Submitted to: Rice Technical Working Group Meeting Proceedings
Publication Type: Abstract only
Publication Acceptance Date: 2/29/2004
Publication Date: 2/1/2005
Citation: Burgos, N.R., Shivrain, V.K., Rajguru, S.N., Sparks, O.C., Moldenhauer, K.A., Anders, M.M., Gealy, D.R. 2005. Considerations for managing gene flow from Clearfield rice to red rice. Rice Technical Working Group Meeting Proceedings. Abstract. p. 179-180. Interpretive Summary:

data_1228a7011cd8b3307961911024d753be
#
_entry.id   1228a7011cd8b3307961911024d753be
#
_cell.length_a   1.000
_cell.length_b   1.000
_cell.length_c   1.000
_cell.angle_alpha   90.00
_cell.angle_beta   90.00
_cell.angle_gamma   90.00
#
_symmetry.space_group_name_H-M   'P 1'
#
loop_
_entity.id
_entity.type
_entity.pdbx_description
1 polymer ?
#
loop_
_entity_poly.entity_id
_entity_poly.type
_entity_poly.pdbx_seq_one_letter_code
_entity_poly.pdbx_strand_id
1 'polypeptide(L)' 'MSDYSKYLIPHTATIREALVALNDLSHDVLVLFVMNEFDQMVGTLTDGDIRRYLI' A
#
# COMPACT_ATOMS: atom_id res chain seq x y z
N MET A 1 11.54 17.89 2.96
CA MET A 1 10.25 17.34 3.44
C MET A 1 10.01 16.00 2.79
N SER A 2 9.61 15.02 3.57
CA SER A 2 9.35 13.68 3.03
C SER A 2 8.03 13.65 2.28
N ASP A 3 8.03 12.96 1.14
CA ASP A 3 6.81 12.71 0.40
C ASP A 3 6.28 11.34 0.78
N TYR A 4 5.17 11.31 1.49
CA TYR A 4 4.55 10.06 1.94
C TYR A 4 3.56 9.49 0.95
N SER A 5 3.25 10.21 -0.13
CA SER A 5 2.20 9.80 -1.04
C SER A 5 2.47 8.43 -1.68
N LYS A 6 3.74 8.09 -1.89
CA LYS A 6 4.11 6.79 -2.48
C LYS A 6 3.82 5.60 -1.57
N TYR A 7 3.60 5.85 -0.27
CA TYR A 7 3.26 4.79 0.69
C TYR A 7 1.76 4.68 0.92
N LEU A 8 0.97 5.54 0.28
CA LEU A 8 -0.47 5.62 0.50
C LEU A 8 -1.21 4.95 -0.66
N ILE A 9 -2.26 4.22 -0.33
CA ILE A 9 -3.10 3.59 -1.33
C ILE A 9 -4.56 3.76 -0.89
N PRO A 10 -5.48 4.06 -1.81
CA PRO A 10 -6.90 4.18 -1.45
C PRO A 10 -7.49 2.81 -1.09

Technical Abstract: Gene transfer from rice to red rice is affected by several factors among which are rice cultivar, red rice biotype, spatial separation, and environmental conditions. Effective red rice management has been made possible by Clearfield rice technology. The sustainability of this system hinges upon mitigation of gene transfer from Clearfield rice to red rice. Studies have been conducted at the Rice Research and Extension Center (RREC), Stuttgart, AR to determine effective distance of pollen flow and the effects of planting date and Clearfield cultivar on incidence of outcrossing. Clearfield cultivars CL 121 and CL161 were seeded at 112 kg/ha in circles 10 m in diameter on April 25 and May 21, 2002. Each of these plots were located at the center of a 20-m-diameter circle, which has natural population of Stuttgart strawhull red rice. At each planting date, the cultivars were replicated three times. At grain filling, Clearfield panicles were removed from the inner circle. At maturity, red rice panicles were collected at 0, 0.5, 1, 2, 3, 4, and 5 m from the edge of the inner circle. The remaining red rice was allowed to shatter. Plots were left undisturbed throughout the winter and red rice plants that emerged in 2003 were sprayed with Newpath at 0.07 kg ai/ha three times. The density of red rice and number of survivors were recorded. Leaf tissues were collected from the survivors for DNA analysis. Confirmation of F1 hybrids was done using simple sequence repeat primer (RM180). Genomic DNA was extracted from leaf tissues and used as template for the polymerase chain reaction (PCR) using the SSR primer. Amplified DNA fragments were separated by electrophoresis in a polyacrylamide gel. The gel was stained with Sybr Green and photographed using a Kodak 290 digital camera. Primer RM180 produced one band that was polymorphic between Clearfield rice and red rice. Hybrids produced two bands. The May 21 planting date produced 48 and 39 resistant red rice hybrids, respectively for CL161 and CL121. On average, CL161 produced more outcrosses than CL121 in the later planting date. DNA analysis of April survivors and those from hand-collected samples is on-going. Clearfield cultivars (CL161 and CL121) and Stuttgart strawhull red rice were planted weekly between April 15 and May 19. Red rice was seeded between two rows of Clearfield rice. Flowering was monitored. At grain filling, panicles of red rice were bagged and harvested at maturity. Seeds collected will be screened for resistance to Newpathâ in 2004 and survivors will be tested for hybridization. For the planting dates of April 15 to May 6, CL161 did not flower at the same time with strawhull red rice. Later plantings overlapped in flowering time with strawhull red rice. CL121 flowered earlier than CL161, coinciding with the flowering period of red rice. When planted on April 15, CL121 had minimum overlap in flowering with red rice; however, subsequent planting dates showed increased synchrony in flowering of CL121 and Stuttgart strawhull red rice. To minimize the incidence of outcrossing, it is important to know the flowering times of red rice and Clearfield rice relative to major planting periods. Ditches and areas surrounding fields planted to Clearfield rice should be kept free of red rice since pollen can move within 6 m from the source at least. A related study has shown rice pollen to move more than 25 m.